Unfortunately, whenever humans are involved, because of an anatomical anomaly, you end up with certain number of assholes.  Now to premise this story, I will tell you that I grew up in southern New Jersey in a family that supplemented our diet by subsistence hunting and fishing.  Without regard to my prolonged abstinence from that activity, I DO NOT have a problem with people taking game as a food source under a controlled and regulated harvest.  But back to those inevitable “human orifices,” on May 18th of this year, three elk, a bull, an adolescent cow, and a pregnant cow, were shot dead in the Pisgah National Forest just outside of the park.  All three (or four) animals were left to rot in the woods without any attempt to harvest the illegal meat.
                There is, of course, reward money posted for information leading to the arrest and conviction of the poachers, but I really don’t think that a monetary fine, a little jail time, and the possible forfeiture of their weapons and vehicles, goes quite far enough.  I think these arrestees, if they’re found, should undergo a comprehensive re-education on how difficult it was to take unsuspecting animals from their familiar habitat and strand them deep in a mountainous forest where they were left to forage for food, find potable water, avoid bears, and survive the cold winter nights atop the highest peaks east of the Rockies.  After these butt-heads have a good understanding of the difficulties faced by these majestic animals as they gained not only a survivable foot-hold, but flourished in their new surroundings, these creeps that found pleasure in killing for killing’s sake, should be blindfolded, driven as far into the mountains as possible, and then marched another 10 or 12 miles, stripped naked and turned loose (that’s all the elk had).  If they make it out, I think they may have a little more respect for the sanctity of life and the tribulations of living in the wild without some pea-brained yahoo shooting a gun at them for no good reason.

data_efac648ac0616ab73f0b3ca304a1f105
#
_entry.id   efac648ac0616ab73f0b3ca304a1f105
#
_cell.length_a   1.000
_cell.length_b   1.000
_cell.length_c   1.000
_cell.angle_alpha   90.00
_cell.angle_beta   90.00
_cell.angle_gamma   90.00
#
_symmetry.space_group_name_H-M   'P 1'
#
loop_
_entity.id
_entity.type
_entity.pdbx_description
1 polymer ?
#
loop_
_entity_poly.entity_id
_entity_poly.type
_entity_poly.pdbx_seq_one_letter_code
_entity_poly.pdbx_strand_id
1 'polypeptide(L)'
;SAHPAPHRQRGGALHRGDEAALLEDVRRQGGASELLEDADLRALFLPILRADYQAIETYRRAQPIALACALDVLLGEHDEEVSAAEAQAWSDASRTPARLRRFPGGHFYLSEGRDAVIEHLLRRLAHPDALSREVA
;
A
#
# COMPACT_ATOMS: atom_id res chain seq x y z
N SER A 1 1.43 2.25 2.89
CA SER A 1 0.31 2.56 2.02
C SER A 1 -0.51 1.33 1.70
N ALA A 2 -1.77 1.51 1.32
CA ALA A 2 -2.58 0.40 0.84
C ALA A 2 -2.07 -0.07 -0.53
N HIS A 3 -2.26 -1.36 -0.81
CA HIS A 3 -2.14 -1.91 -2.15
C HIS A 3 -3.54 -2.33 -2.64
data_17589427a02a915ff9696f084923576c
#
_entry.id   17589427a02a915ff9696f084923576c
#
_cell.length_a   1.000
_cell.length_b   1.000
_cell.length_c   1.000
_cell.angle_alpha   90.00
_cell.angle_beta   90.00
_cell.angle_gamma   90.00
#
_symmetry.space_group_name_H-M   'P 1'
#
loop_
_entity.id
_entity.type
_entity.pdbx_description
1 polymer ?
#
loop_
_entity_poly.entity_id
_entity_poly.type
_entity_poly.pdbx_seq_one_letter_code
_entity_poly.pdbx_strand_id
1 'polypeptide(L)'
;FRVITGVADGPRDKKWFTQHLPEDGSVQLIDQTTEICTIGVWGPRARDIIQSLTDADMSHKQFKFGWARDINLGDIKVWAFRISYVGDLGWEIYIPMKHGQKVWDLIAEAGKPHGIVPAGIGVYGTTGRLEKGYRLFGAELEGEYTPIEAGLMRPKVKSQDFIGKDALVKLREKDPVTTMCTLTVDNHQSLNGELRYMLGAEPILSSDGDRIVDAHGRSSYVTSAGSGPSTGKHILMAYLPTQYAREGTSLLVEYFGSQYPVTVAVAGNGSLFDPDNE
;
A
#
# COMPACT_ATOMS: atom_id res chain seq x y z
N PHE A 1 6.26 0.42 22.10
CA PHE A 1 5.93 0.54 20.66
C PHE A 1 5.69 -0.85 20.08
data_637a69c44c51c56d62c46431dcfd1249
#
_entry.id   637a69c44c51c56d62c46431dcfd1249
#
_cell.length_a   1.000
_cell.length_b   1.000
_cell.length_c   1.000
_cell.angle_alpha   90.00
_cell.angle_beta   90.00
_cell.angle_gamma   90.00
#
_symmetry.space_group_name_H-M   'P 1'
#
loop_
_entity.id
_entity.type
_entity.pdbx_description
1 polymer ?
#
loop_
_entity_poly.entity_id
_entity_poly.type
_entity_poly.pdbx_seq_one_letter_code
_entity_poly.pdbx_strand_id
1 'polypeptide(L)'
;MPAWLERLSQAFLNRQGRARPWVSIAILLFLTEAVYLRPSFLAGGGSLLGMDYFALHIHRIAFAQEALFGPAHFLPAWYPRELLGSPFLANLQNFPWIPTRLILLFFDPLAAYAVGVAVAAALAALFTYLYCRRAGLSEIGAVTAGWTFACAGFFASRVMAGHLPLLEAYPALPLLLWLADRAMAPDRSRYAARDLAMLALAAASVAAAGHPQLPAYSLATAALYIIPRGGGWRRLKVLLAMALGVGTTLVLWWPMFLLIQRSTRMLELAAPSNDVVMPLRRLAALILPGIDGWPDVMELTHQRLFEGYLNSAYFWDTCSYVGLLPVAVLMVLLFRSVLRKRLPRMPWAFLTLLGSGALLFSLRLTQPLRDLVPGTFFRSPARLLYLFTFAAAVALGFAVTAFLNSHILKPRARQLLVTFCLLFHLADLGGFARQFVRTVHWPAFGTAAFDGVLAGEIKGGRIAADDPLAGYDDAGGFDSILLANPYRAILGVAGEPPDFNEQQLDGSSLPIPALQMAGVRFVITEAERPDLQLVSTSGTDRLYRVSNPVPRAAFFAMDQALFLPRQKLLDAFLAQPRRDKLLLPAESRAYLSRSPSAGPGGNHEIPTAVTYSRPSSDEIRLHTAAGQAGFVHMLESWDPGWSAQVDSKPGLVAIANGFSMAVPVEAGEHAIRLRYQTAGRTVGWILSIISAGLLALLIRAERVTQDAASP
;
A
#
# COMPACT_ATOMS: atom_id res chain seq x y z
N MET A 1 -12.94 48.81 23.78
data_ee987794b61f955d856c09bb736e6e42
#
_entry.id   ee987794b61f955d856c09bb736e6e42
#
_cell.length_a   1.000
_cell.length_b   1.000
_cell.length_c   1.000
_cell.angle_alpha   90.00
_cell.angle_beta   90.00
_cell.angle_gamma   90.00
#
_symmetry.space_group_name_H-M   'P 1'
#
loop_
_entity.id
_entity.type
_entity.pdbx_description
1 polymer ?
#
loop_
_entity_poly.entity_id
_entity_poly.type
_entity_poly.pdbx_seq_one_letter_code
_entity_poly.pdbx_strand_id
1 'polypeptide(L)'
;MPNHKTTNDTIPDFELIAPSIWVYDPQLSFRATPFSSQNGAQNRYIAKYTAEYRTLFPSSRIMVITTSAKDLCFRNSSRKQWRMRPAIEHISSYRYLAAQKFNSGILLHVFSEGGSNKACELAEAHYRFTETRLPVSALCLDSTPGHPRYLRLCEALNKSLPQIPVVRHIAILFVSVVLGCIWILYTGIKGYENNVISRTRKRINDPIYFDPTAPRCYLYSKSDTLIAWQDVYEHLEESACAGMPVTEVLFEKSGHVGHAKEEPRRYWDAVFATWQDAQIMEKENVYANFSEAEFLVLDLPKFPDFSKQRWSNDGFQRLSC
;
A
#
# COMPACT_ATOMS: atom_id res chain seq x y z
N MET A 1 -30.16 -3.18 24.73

Now, I’m telling you my idea so you will know without doubt, that if you ever wake up to hear about some wild, naked men, half crazed with hunger and dehydration, claiming to have been kidnapped and abandoned on a remote mountain top in the Smokys, the perpetrator wasn’t me, but the assholes deserved it.

Columbus Day 2012

Well, the moving of our stuff from one house to another is completed.  That doesn't mean the move is over, we still have tons to unpack, furniture to organize, necessities to find again, and a huge amount of superfluous crap that we need to throw away or donate, but at least most of the heavy lifting is done.  Last night I even got the bookshelves and desk into my office and by the end of the day today, I hope to have the server set up so that I can work on something other than this laptop in a recliner chair.

Having my Internet service through a cellular antenna, I hope my signal will be somewhat more reliable than it was living in town.  I’d hate to have to drive down the mountain to find a hotspot.  Even though we have lived “out” most of the time since we've been in the mountains, the last couple of years living “in town” have gotten us out of the habits and routines necessary when “going to town” is not a five minute, easy jaunt.  We're only about 12 miles out, but the drive down the mountain, then along the river up to the bridge, through the tiny village of Clyde, across the railroad tracks, out to the four-lane and then 8 miles to town, means in simple language: don’t forget anything at the grocery store.
Oh, and here’s some fun: I have received deliveries from UPS, FedEx and even the Post Office, I have had all the utilities hooked up without incident, friends have found me with Google Maps, MapQuest, Garmin GPS and Verizon Navigator, but when I try to change my address with magazines, websites that I do business with, and more than a couple of bill collectors, the attempt comes back, “No such address.”  Apparently a lot of businesses use an address verification program provided by the Post Office that as yet does not know this house exists.  I get mail, no problem, but until I track down my rural-post deliveryman and get him to update his “address edit list” (assuming he knows how to use a computer), no cyber-savvy company will accept that I really do live on Normann Road (yes, two N’s -- must be the Moonshine spelling -- some places will accept two, some want one, either way it will get here).
Just for fun, here is a two minute video of our little mountain town.
With that, please note the new address on the invoice if you get one.  If you mess up and mail to the old address, even our hillbilly postmaster knows how to forward it here, but it will delay delivery.  Let me know you saw this, and have a great Queen Isabella Day (she’s the one who bought the ships and paid for the voyage that Columbus gets all the fame and credit for).